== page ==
With Canadian musical theatre on the rise, Tarragon Theatre is looking to get in on the action.
The Toronto theatre company mostly known for new comedies and dramas will have three musical productions in its 2017-18 season – an opera, a “theatrical mixtape” and a rocking take on Shakespeare.
“Our audiences need to be shaken up,” artistic director Richard Rose said in advance of his programming announcement. “A number of the pieces use music in new plays.”
Mr. Shi and His Lover, a contemporary opera based on the true story of a French diplomat who fell in love with a male opera singer he believed to be a woman, will be the first off the line in November of 2017.
Written by Wong Teng Chi and Njo Kong Kie, it was a hit at the SummerWorks Festival – and will again be presented in Mandarin with English surtitles at the Tarragon.
Likewise, Oraltorio: A Theatrical Mixtape is a remount of a show that generated buzz at the Theatre Centre last spring. Created and performed by Motion and DJ L’Oqenz, it’s billed as a coming-of-age story told “with beats, rhymes, poetry, song and dance.”
And in early 2018, Rose will premiere his own new take on Hamlet – presented as a rock concert, with actors speaking Shakespeare’s lines while improvising around a score by Thomas Ryder Payne.
Stratford Festival veteran and singer-songwriter Noah Reid will star as the melancholy Dane and actress and throat singer Tiffany Ayalik will play Ophelia. The cast of 11 will also include Tantoo Cardinal as Gertrude and Nigel Shawn Williams as Claudius.
“The rehearsal process so far has been like jamming in a garage,” says Rose, who feels Hamlet will resonate interestingly in the current political climate. “As these days are evolving, it feels like the elders are making young people very angry and angsty and anxious. It might be a timely story to tell.”
Improvisation will also be at the core of Undercover – Blind Date creator Rebecca Northan’s latest “spontaneous theatre” creation, which will see an audience member enlisted to come up on stage as a rookie detective and help solve a crime. It officially opens the season in September of 2017 – then heads to Calgary’s Vertigo Theatre.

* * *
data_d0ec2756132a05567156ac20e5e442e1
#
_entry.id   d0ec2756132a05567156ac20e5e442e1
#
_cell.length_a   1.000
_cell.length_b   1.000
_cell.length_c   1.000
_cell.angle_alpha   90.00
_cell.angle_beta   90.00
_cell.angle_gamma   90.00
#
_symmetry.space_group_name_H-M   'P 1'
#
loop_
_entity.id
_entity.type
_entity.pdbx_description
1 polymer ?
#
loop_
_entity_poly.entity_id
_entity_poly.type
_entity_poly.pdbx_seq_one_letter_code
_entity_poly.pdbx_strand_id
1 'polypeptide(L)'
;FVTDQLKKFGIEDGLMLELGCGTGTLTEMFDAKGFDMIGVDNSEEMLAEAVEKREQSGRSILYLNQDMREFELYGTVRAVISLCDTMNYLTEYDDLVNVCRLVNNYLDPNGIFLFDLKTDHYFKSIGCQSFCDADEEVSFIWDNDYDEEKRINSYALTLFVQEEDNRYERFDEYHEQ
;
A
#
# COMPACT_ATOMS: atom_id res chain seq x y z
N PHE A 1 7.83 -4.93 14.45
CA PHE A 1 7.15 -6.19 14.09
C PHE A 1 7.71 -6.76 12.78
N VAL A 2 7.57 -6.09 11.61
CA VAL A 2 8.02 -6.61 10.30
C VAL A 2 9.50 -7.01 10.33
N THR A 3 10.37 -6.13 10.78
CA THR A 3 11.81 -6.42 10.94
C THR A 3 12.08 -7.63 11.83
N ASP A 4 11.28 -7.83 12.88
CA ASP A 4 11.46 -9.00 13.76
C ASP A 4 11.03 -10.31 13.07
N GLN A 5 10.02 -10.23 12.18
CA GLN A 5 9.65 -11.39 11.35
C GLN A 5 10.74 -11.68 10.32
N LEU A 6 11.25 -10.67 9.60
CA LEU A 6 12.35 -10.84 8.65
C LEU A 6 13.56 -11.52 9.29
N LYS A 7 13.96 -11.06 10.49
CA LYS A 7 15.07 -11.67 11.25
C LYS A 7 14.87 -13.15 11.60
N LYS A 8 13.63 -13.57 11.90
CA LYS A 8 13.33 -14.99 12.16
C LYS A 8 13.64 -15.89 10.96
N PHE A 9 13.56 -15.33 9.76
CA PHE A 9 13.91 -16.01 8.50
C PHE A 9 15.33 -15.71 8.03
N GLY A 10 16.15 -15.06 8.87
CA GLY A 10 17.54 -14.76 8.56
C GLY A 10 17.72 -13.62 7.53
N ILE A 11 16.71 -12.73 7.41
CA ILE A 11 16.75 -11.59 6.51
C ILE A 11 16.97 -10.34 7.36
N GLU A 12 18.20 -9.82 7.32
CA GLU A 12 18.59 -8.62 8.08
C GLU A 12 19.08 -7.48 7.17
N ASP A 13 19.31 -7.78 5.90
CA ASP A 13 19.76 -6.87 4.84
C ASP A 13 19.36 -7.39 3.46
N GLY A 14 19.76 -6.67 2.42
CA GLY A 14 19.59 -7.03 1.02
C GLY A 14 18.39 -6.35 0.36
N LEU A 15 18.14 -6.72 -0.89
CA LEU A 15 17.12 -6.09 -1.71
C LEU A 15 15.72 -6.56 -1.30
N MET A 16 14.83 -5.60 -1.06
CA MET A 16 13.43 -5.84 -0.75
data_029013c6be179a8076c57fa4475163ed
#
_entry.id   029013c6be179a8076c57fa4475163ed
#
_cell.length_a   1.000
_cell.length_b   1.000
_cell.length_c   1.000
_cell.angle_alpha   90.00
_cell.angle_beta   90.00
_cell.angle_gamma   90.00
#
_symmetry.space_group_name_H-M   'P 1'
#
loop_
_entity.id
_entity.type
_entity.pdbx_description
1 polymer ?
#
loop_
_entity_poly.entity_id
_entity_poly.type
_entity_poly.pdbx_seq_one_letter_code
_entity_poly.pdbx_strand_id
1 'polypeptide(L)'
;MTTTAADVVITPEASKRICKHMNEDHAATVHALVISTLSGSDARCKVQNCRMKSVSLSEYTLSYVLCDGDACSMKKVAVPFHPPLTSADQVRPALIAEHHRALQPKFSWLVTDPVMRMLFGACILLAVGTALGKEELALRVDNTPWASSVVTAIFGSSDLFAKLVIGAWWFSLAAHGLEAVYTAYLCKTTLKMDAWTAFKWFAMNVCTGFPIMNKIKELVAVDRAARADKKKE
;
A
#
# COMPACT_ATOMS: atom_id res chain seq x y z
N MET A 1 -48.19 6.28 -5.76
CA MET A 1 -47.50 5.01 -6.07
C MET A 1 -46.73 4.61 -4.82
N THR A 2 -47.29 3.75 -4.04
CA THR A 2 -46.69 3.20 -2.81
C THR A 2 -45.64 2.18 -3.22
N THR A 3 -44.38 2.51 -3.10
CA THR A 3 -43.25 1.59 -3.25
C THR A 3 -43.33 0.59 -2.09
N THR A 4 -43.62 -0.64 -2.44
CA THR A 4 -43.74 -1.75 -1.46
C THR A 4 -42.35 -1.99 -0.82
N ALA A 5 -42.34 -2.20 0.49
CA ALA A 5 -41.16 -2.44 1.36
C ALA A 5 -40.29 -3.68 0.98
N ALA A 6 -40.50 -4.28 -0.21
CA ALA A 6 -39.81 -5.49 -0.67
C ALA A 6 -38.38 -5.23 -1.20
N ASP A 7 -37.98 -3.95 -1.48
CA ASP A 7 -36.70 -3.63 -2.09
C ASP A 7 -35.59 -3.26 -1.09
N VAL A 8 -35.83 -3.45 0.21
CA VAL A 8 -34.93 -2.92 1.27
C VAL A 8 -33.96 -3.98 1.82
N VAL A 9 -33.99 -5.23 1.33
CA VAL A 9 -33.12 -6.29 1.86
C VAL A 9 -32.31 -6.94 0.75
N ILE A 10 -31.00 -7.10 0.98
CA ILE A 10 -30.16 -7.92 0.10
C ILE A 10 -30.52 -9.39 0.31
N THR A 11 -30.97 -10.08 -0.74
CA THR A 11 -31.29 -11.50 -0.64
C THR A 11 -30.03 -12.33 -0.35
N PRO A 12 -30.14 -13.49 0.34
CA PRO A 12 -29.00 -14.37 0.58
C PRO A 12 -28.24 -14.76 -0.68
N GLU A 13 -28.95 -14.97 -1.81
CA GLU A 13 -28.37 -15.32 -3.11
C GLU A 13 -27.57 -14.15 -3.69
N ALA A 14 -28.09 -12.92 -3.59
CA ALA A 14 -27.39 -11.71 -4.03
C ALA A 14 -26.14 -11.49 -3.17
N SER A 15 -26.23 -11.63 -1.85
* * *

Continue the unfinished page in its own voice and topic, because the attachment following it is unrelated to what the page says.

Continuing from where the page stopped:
The rest of Tarragon’s 2017-18 season, however, will be the page-to-stage scripts that the theatre is normally known for.
Two are recent hits in revival. Hannah Moscovitch’s sold-out Stratford Festival debut Bunny will get its Toronto premiere, while Kat Sandler’s Mustard will return after winning outstanding new play at the Dora Mavor Moore Awards last spring.
Rosa Laborde’s Marine Life, a romantic comedy about microplastics and mariachi, and expat Evan Placey’s Girls Like That, a play about a naked photo that goes viral, round out the bill. Laborde will direct her own play, while Esther Jun tackles Placey’s work in its Canadian premiere.
Following a couple of years of programming in which Tarragon, a Toronto contemporary theatre, has fallen short on representing the diversity of contemporary Toronto, this season could be seen as a step forward.
According to Rose, that is mostly due to the way the cards fell – “sometimes we can’t find pieces or the pieces are grabbed up” – but also in anticipation of changes at funding agencies that incentivize an arts organization’s reflection of the diversity of its geographical community. “Obviously, the priorities within the Canada Council have changed, so we’re trying to acknowledge that,” Rose says.
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